The Battle of Brandy Station:
North America’s Largest Cavalry Battle

By Eric S. Wittenberg

(November 2010 Civil War News)

Bookmark and Share

The Battle of Brandy Station: North America’s Largest Cavalry Battle. By Eric S. Wittenberg. Illustrated, photographs, maps, notes, appendices, bibliography, 271 pp., 2010, The History Press, www.historypress.net, $24.99, softcover.

The History Press continues its Civil War Sesquicentennial Series with another concise history of a major battle in the war — this time the June 9, 1863, fight at Brandy Station between the cavalry forces of the Army of Northern Virginia and the Army of the Potomac.

Veteran Civil War cavalry author Eric Wittenberg brings his considerable skills to the task of describing this important opening of the Gettysburg Campaign.

The author states that this book is not intended to be the definitive work on the battle. He notes that an upcoming work by Clark B. “Bud” Hall promises to be more comprehensive. That said, Wittenberg’s book is, in this reviewer’s opinion, superior to the 1959 Fairfax Downey account, Clash of Cavalry, which has long been the standard work.

The Battle of Brandy Station presents a compelling narrative of the events leading up to the momentous clash of June 9, along with concise mini-biographies of the leading participants.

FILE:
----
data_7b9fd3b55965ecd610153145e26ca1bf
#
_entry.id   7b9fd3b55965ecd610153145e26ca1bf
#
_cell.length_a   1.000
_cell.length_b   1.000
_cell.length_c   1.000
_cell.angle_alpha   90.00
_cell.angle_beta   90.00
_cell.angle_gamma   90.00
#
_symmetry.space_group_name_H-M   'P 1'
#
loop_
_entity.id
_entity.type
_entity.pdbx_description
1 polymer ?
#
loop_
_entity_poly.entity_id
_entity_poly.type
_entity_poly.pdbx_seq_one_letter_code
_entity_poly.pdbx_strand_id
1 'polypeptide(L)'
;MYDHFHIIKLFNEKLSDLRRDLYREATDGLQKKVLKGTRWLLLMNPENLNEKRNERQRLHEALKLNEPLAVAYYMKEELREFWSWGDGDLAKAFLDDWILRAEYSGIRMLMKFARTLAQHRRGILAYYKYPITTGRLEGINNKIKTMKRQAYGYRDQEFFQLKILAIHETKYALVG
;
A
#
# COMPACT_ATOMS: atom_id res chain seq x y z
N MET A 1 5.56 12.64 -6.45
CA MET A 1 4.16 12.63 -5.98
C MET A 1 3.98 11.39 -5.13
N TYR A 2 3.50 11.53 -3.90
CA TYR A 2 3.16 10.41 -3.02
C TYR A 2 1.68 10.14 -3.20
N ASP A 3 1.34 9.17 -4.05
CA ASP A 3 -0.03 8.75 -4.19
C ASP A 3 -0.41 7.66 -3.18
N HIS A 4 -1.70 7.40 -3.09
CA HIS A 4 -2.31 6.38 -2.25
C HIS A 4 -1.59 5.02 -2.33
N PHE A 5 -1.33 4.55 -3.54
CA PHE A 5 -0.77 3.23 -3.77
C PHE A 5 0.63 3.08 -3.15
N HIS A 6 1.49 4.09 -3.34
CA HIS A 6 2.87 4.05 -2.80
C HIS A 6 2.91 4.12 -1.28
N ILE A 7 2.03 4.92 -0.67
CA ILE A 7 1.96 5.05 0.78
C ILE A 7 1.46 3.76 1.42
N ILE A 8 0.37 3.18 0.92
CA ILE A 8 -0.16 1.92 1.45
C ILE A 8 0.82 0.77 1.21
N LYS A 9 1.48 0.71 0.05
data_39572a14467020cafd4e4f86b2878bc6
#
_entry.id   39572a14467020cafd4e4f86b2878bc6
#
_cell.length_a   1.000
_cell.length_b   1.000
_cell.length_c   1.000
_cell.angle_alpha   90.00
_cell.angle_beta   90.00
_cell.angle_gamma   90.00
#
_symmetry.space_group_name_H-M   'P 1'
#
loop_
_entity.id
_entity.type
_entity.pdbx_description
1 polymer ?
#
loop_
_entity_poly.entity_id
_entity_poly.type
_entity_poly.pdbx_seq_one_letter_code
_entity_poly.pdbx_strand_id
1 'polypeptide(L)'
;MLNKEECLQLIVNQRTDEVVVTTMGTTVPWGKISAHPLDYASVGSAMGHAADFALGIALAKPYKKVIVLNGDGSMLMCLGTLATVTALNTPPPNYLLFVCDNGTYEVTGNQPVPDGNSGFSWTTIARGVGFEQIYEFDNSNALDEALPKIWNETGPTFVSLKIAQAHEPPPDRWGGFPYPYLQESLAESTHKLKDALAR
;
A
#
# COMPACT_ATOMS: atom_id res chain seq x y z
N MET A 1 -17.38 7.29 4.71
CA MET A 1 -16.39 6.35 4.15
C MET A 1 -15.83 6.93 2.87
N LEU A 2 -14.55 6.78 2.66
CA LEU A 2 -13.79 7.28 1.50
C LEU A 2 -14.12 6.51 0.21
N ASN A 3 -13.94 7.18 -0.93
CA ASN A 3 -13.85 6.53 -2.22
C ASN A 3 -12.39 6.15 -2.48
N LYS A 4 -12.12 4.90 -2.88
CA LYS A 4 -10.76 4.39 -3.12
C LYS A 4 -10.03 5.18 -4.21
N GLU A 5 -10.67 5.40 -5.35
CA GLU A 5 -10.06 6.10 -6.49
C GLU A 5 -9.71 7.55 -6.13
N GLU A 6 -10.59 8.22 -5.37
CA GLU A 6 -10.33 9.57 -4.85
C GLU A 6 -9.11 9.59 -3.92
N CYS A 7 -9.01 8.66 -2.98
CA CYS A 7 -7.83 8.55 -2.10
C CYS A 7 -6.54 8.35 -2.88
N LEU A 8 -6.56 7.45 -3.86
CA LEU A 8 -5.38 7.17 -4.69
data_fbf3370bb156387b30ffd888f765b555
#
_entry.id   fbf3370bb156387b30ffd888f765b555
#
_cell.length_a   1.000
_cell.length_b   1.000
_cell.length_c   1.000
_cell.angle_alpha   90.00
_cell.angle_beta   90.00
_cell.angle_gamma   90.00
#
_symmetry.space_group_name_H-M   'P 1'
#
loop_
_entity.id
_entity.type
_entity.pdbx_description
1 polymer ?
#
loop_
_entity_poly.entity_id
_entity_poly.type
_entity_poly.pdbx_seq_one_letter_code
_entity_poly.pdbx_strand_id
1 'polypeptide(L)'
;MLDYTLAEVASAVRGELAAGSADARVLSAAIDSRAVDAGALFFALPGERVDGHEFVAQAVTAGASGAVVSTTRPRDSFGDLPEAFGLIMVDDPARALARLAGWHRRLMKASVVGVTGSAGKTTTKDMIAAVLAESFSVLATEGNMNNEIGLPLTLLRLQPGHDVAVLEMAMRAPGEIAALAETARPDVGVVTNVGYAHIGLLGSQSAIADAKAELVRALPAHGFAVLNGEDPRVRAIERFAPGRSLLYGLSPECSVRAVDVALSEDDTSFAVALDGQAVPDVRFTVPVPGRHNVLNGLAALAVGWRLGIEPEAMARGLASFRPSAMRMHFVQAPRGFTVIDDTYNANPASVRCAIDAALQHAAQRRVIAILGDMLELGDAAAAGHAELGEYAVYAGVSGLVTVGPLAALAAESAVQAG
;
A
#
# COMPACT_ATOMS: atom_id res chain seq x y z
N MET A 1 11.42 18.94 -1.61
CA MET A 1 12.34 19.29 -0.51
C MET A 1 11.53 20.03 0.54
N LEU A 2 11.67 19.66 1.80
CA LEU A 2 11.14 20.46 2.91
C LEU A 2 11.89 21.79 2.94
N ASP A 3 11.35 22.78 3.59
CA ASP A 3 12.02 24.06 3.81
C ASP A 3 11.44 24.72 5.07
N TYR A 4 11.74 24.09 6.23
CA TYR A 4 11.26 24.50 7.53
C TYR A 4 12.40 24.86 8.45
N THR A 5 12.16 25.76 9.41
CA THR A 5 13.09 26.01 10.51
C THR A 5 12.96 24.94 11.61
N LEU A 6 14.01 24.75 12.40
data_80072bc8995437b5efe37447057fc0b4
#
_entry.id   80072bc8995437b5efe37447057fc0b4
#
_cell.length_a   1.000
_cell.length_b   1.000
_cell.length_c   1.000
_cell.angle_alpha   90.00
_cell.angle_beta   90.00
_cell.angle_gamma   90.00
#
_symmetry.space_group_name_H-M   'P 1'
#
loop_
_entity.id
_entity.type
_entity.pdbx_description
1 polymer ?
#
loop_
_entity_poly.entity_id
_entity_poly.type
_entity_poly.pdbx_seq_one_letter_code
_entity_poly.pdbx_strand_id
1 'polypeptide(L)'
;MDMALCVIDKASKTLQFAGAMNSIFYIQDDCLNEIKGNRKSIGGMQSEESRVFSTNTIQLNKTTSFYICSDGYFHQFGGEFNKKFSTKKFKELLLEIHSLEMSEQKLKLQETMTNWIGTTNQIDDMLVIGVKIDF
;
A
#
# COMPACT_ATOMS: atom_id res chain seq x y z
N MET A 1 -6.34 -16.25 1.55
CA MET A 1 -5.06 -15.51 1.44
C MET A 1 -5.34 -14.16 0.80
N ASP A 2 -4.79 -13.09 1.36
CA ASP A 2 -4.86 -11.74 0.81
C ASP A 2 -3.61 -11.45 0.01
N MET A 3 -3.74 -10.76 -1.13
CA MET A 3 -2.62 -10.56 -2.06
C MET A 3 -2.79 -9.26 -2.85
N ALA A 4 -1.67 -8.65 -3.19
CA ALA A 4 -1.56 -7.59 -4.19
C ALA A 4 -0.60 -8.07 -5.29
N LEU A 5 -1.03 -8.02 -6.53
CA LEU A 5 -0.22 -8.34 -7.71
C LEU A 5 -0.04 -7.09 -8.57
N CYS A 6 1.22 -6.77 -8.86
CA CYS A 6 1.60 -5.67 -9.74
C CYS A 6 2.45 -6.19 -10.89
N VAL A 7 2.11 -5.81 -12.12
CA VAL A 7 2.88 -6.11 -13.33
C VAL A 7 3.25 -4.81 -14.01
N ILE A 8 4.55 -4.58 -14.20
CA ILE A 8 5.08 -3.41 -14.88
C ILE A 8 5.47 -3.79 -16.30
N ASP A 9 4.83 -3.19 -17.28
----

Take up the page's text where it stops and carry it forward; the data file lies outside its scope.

Each side’s plans and movements are described and analyzed. The fluid and chaotic account of the fighting is handled with great ease by an author well-versed in the details of cavalry fighting.

Superb action maps by Steve Stanley add greatly to the combat narrative. Photographs and illustrations of participants, period views and modern locales are generously interspersed throughout the text.

Two appendices accompany the account — orders of battle for both Federal and Confederate forces plus a walking and driving tour of the battlefield that includes GPS coordinates. An extensive bibliography is included along with copious endnotes. Unfortunately there is no index.

Wittenberg is even-handed, covering both sides in detail and meting out praise and criticism often to the same individuals. His use of first-person accounts and a well-honed ability to describe cavalry fighting bring the thunder of thousands of hooves, the clang of steel upon steel and the crack of carbines to life for the reader.

As a work on a very important episode in the development of cavalry fighting in the Civil War, this book is highly recommended.

Reviewer: Kenneth Williams

Kenneth D. Williams is writing a book on the 11th Pennsylvania Volunteers and is doing doctoral level work in American history. He has worked as a park ranger at Gettysburg National Military Park and Eisenhower National Historic Site.